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Addressing the on-site costs of soil erosion: Modelling the economic aspects of our natural capital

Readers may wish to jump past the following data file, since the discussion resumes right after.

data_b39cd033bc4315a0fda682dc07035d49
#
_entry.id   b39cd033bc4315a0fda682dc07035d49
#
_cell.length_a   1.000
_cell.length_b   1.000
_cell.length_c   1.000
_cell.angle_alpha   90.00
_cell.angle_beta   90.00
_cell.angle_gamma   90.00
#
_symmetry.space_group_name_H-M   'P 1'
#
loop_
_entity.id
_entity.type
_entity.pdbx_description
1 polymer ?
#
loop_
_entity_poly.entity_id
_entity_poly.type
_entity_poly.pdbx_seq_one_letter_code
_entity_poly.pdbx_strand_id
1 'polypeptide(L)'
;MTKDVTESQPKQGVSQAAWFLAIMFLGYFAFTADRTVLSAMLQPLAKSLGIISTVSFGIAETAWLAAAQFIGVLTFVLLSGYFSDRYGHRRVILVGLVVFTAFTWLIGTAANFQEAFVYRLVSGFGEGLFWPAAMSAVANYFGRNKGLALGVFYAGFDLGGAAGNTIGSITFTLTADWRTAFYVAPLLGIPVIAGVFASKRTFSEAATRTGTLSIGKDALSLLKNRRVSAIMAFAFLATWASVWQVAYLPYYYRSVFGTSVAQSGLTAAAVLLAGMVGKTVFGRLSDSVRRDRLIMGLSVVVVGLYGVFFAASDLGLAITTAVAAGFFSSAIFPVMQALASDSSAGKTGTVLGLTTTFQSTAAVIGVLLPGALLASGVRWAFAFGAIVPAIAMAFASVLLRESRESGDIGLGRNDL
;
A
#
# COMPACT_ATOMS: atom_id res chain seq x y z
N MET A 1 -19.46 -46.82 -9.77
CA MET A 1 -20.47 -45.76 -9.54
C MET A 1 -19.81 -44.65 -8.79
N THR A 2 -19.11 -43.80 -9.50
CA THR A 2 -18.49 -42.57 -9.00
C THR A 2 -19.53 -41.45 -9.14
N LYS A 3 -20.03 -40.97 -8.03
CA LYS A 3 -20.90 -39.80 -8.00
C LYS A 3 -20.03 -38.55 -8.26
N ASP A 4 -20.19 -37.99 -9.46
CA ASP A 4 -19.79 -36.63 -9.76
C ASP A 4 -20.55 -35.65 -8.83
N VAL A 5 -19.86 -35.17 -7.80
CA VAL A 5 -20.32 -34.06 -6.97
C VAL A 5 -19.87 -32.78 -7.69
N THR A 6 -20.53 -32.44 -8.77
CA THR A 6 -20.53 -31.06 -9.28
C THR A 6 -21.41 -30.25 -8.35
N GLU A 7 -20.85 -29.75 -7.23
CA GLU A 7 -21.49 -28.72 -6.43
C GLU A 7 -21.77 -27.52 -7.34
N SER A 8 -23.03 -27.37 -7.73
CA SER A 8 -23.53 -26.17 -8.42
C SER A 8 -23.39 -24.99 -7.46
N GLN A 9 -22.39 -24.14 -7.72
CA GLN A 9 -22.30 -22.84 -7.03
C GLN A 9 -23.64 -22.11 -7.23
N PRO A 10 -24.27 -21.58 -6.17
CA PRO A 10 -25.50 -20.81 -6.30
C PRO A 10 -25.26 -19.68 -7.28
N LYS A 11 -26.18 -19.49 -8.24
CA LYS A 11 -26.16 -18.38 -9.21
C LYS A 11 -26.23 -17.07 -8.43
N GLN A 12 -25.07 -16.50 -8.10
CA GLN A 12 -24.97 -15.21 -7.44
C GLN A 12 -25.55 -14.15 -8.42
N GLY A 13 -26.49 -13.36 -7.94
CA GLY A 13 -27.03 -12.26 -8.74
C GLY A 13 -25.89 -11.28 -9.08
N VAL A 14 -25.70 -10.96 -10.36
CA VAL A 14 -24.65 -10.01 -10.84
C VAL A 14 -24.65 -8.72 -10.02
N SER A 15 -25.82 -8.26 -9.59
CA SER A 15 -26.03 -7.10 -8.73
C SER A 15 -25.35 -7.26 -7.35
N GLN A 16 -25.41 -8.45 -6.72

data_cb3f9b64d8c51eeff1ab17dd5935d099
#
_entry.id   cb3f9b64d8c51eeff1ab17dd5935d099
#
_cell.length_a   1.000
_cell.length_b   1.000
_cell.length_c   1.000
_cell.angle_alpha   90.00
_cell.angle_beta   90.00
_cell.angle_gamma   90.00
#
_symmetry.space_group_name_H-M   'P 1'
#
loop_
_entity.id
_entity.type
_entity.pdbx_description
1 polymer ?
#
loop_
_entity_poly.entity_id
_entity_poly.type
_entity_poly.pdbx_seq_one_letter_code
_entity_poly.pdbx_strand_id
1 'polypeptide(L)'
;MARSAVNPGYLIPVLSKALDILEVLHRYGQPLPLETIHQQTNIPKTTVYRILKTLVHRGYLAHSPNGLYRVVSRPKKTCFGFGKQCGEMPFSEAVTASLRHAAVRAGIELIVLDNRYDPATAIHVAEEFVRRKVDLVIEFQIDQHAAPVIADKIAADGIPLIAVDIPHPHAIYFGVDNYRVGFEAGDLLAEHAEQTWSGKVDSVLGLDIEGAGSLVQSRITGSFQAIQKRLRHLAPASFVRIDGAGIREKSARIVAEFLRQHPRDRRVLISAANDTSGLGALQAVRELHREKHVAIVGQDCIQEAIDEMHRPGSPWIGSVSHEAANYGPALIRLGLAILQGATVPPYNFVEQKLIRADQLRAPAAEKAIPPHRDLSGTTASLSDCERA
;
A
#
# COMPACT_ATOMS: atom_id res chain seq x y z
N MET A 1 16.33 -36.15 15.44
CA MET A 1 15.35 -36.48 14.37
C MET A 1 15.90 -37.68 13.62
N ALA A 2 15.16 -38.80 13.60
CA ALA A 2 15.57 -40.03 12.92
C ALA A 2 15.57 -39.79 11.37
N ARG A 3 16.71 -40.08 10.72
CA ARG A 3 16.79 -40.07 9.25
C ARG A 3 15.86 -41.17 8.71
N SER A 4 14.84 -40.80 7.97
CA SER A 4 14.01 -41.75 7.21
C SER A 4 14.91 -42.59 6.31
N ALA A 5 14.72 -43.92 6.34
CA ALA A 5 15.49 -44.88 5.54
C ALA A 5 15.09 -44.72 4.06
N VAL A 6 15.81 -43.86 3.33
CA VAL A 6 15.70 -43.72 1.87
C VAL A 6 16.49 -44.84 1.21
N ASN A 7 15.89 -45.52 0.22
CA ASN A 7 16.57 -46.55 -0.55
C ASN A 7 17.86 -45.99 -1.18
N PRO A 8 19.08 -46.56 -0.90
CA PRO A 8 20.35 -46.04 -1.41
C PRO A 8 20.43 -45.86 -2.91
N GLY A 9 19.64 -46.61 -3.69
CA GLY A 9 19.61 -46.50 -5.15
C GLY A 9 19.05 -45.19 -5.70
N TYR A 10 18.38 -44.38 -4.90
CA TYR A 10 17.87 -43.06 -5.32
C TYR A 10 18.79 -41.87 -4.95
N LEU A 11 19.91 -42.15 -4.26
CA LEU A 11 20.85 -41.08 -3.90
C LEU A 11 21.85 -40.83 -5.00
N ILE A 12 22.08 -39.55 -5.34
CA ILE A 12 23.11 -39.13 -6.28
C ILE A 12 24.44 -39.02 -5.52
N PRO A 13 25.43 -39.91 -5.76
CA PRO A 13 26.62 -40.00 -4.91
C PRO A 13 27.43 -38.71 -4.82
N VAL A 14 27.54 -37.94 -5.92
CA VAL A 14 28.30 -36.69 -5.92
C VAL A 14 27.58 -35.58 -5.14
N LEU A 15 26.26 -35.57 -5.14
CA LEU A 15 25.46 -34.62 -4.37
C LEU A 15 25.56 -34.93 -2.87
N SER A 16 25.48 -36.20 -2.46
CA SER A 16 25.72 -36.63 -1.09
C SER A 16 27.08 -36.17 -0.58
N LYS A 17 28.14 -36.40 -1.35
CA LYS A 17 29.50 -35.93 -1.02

According to FAO statistics, 99.7% of the human food is coming from land. Soil erosion is the major threat to soil, removing organic matter and important nutrients, preventing vegetation growth and overall biodiversity (Borrelli et al., 2017). In particular, soil erosion changes the physical, chemical and biological soil characteristics causing a drop in potential agricultural productivity and raising concerns on food security especially in a context of growing world population (Pimentel 2007;Graves et al., 2015; FAO, I., 2015). This originates on-site costs directly affecting the farming land and paid by the farmers, through loss of fertile land. It also originates off-site costs, paid by the society, mainly occurring away from the farm, which are the consequence of sedimentation, flooding, landslides and water eutrophication (Telles et al., 2011,2013). The consequences of soil erosion for the society might be severe. According to Kibblewhite et al. (2012), erosion affects 115 million ha in Europe which is around 12% of the total land area. The impact assessment included in the proposed Soil Thematic Strategy estimated the cost of soil degradation. Based on estimations done in 13 countries including the major Member States where erosion occurs, the cost of soil erosion was ranging from 0.7 to 14.0 Billion Euros (EC, 2006). The cost of soil erosion can be substantive also outside the EU. According to Pimentel et al. (1995) soil erosion can cost $44 billion (on site plus off-site) each year in the USA. Pimentel et al. (1995) also estimated the on-site costs of water erosion in around 16 billion US dollars per year worldwide. In the end, soil erosion is perceived as potential threat to development: Land Degradation Neutrality (LDN) is included in the recent international policy agreements (UNCCD, UNFCCC, CBD) and is also highlighted in Sustainable Development Goals (SDGs) (Akhtar-Schuster et al., 2016).